Don't feel obliged to start with the first letter. As long as you're on top of things and are crossing out the letters you've tried, it's irrelevant which you go for. Scanning through the letters shows one that is rarely used to end words - 'A' - so we'll not use that first. Let's use D as that's a common letter to start and finish words.

balD - no problem
Darn - also good
teD - NOT GOOD. Be careful - these 'informal abbreviations' are not allowed in the test and your child needs to know what is acceptable as a spoken word and what is proper, formal English. Whether as a name or an abbreviation for a teddy bear, this isn't a 'real' word.

So, let's move on, having put a pencil line through the option that we've tried on the question paper if it's written there. Next we'll try 'E' as that's a common ending for words.

balE - fine, although some children may struggle to see it as a word, especially if they're unfamiliar with the countryside
Earn - no problem
TeE - again, it's fine but a lot of children will be put off if they have a limited vocabulary and don't recognise this as a term in golf or a 'starting point'
Elite - four words are okay - this is another that some children won't know but, of course, it's a legitimate word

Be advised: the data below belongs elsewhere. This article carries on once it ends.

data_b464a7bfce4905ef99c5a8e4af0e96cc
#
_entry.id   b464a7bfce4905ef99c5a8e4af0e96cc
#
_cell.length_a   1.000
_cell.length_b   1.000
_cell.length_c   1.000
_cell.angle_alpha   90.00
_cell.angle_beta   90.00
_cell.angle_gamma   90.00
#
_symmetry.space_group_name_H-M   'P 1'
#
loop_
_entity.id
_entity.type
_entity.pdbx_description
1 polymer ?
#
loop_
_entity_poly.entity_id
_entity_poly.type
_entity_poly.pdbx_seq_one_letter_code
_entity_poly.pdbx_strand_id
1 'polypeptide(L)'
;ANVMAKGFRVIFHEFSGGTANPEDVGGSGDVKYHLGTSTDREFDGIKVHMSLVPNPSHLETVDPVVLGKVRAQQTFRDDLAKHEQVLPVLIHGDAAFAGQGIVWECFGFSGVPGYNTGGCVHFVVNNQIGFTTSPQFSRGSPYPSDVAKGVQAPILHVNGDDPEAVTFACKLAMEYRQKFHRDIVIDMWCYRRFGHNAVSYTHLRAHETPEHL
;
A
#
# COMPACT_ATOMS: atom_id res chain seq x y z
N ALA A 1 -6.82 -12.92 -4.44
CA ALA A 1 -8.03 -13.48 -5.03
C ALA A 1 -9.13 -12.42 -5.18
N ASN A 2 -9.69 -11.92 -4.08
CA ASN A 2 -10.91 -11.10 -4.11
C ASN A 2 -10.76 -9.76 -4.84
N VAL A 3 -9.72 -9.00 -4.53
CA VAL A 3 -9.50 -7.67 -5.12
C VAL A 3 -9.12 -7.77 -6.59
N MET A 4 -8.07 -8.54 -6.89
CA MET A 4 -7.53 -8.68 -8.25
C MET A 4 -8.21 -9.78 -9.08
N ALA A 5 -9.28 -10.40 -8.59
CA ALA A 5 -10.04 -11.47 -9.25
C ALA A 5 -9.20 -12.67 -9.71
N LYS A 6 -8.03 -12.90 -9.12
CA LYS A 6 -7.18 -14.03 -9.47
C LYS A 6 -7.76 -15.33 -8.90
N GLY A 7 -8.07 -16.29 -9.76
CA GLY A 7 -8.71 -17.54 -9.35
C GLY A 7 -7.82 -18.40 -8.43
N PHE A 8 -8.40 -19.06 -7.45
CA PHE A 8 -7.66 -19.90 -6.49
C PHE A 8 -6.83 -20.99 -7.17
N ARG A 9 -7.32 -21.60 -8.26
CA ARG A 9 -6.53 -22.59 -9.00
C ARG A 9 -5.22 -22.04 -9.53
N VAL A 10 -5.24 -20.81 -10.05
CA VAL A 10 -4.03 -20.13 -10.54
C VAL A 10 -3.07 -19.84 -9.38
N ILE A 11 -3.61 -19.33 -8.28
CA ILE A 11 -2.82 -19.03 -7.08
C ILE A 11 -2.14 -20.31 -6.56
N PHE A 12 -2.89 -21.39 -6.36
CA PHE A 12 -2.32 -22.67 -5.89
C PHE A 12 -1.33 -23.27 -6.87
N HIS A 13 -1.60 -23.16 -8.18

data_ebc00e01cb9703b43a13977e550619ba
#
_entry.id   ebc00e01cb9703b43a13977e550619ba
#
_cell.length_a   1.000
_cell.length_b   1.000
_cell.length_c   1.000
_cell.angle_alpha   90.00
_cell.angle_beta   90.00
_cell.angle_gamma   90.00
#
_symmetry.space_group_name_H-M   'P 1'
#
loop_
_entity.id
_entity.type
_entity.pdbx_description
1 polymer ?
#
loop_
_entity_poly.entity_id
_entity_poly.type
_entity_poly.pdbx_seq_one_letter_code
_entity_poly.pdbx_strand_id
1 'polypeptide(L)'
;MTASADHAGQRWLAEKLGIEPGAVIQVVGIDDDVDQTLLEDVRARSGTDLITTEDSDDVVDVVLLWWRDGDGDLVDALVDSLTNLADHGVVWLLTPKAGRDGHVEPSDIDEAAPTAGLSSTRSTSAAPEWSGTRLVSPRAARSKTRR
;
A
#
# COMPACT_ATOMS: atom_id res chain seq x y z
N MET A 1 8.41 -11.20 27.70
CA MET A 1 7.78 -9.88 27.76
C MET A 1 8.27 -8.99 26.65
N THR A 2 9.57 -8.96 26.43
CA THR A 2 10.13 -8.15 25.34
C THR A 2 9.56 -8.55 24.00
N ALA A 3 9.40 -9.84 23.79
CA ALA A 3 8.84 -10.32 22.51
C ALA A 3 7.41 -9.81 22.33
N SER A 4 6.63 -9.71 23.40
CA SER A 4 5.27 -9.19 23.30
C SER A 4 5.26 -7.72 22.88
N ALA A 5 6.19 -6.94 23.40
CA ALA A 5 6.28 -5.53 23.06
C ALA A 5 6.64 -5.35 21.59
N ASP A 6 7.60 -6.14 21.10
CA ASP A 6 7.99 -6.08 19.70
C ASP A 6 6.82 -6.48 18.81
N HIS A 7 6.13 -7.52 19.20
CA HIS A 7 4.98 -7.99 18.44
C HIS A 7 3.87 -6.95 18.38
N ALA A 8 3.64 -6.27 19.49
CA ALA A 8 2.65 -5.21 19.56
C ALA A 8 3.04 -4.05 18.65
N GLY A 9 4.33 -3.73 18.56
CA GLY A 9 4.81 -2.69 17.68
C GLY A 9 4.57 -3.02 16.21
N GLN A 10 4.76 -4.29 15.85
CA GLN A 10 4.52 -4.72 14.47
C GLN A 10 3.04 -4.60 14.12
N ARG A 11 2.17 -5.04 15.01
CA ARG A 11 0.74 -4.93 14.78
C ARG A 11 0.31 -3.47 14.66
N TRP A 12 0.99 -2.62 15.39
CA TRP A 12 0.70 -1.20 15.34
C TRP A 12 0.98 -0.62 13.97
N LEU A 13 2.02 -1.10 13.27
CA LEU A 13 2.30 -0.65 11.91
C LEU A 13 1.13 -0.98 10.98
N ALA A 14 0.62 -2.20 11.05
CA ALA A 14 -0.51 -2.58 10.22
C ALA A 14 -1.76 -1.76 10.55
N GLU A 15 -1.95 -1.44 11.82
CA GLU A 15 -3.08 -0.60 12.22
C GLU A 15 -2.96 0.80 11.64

The answer must be 'E'.

Sample Tests

As with most kinds of question in the Eleven Plus Verbal Reasoning exam, the best way to get to grips with them is through practising. There are four Insert A Letter To Make A Word quizzes on the Education Quizzes site which will help.

Show the quizzes to your child first of all. You may find that they have a natural aptitude for this sort of question. If not, then teach them the techniques we’ve shown you here and then they should be able to correctly answer all forty questions.

You’ll find the quizzes in our Eleven Plus Verbal Reasoning section or, alternatively, you can follow these links:

Insert a Letter 1

Insert a Letter 2

Insert a Letter 3

Insert a Letter 4

As ever, practise makes perfect - good luck!